16 August 2009

Robin Takes Charge of the Case

Yet another sign that DC Comics was pleased with Robin, the Boy Wonder, right from his debut in early 1940 is how prominently it featured the character. Decades later Robin would be relegated to a corner of Detective or Batman magazine covers, expressing surprise and worry at what Batman faced. But in his first year, Robin was often front and center.

On the twelve Detective Comics covers that followed his first appearance, Robin needed Batman to rescue him five times (thrice while tied up in his role as "boy hostage"). But in the majority of those covers he was:

And inside the magazines, writer Bill Finger began coming up with stories that made Robin the lead detective, bringing Batman back on only for the final fight scenes. The first of these tales appeared in Batman, #1, with a cover date of spring 1940.That story was also the first appearance of the Cat, the sultry jewel thief later known as the Catwoman. Robin thwarts her scheme with Batman's help. But on the last page Batman deliberately makes his partner slip and fall in order to let the Cat get away.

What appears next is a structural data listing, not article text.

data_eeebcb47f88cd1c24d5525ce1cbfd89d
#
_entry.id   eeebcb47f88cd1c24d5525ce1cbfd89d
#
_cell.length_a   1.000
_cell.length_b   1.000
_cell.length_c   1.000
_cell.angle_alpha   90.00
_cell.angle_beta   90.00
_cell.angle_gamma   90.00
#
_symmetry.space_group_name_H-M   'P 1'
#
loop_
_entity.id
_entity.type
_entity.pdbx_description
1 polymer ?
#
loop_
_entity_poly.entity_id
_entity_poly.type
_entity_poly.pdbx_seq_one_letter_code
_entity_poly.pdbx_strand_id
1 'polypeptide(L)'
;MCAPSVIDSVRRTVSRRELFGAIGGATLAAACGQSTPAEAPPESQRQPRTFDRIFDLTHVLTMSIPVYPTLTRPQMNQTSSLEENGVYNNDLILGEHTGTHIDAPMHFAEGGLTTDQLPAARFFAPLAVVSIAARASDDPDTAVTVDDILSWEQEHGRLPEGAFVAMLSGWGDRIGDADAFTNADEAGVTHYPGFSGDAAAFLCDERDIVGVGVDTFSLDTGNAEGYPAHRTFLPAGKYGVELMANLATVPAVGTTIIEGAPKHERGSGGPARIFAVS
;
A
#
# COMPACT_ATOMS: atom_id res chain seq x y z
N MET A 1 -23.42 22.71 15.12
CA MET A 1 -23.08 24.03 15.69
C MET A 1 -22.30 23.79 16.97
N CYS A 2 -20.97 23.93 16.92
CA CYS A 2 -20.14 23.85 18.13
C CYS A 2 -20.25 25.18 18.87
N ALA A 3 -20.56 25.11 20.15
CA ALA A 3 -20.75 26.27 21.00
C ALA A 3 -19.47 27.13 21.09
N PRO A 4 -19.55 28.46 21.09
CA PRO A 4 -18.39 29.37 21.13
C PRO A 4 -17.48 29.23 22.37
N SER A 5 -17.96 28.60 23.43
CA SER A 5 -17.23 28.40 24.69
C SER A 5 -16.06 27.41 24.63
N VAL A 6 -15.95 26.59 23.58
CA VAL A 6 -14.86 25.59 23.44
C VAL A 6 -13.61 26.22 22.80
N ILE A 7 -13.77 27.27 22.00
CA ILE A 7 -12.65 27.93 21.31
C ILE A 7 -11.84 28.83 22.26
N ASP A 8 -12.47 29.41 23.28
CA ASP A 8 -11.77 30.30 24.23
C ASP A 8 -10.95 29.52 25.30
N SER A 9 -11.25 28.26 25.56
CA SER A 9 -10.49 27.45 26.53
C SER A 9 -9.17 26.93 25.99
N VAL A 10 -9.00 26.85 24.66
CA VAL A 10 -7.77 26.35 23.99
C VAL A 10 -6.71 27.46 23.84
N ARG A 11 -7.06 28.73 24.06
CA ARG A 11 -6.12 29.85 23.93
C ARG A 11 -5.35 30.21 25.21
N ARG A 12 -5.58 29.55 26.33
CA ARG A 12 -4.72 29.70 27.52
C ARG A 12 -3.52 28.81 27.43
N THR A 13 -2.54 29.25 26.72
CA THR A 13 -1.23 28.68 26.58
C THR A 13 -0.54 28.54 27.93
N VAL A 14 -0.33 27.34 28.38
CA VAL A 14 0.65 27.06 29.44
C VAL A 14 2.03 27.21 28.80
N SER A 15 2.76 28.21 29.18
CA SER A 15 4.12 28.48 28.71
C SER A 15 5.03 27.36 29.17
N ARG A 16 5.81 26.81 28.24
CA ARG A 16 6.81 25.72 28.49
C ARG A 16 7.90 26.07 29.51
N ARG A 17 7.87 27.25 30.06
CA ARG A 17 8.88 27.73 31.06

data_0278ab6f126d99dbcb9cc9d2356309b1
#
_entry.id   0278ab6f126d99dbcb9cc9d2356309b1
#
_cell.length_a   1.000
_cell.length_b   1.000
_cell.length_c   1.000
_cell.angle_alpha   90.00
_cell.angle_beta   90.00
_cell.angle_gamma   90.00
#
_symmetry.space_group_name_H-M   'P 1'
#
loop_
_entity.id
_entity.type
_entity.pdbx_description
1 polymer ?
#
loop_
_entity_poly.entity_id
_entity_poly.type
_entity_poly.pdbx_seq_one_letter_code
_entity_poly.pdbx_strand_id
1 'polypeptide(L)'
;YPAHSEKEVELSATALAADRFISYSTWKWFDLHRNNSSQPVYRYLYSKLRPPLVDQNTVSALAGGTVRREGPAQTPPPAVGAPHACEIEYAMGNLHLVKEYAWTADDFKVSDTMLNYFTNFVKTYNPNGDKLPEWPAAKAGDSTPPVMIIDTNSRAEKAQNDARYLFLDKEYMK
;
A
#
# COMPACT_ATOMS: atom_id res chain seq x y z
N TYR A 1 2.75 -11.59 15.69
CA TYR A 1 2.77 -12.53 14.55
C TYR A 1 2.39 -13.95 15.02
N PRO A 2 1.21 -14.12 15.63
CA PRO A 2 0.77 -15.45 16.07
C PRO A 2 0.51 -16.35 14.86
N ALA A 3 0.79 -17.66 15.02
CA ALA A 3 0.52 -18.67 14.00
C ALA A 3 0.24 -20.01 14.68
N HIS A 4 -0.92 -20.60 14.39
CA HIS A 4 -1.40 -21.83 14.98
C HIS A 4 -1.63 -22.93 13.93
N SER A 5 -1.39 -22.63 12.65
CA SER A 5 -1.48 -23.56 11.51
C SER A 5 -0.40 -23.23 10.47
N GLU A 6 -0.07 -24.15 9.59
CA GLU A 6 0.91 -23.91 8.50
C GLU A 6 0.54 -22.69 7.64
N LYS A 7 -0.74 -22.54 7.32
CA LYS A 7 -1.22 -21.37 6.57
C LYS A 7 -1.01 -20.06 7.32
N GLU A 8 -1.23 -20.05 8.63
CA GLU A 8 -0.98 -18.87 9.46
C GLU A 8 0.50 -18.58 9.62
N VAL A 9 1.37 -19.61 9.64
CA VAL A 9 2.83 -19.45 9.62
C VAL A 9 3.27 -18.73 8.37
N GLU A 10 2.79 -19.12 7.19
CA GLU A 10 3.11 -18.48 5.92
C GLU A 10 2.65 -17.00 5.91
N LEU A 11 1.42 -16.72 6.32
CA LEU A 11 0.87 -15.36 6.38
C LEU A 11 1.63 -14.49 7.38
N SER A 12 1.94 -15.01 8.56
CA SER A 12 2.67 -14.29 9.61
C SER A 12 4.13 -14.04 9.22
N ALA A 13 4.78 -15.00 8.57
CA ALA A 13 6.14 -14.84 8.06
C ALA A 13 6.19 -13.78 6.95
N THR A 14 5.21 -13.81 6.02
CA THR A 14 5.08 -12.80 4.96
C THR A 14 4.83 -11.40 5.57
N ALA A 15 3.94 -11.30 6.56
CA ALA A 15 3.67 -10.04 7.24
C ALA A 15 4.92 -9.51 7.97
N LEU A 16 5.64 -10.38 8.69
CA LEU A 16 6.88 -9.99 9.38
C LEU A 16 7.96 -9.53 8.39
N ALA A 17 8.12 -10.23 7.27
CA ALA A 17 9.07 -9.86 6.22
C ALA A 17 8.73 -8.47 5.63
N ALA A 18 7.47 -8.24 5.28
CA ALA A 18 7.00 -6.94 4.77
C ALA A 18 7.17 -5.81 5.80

Detective, #41, follows Dick to an exclusive boarding school, its splash panel announcing:
To ROBIN, THE BOY WONDER falls the task of bringing about the fall of a master criminal...a master murderer!
And the third issue of Batman, dated fall 1940, included a story about Dick going undercover as only he could in "The Crime School for Boys."

Robin's first completely solo adventures wouldn't start until Star Spangled Comics in the late 1940s, but already the Batman team was giving him lots of time in the spotlight.


Pat said...

Interesting series; I absolutely agree that DC knew Robin would be successful from the word go. One of my favorite little trivia questions is, "What DC character appeared on the cover of the most comics of the 1940s?" Nobody believes me when I tell them it's Robin.

J. L. Bell said...

That's a delightful statistic. I suppose it's the total of Batman, Detective, World's Finest, and the little guy's ace in the hole, Star Spangled.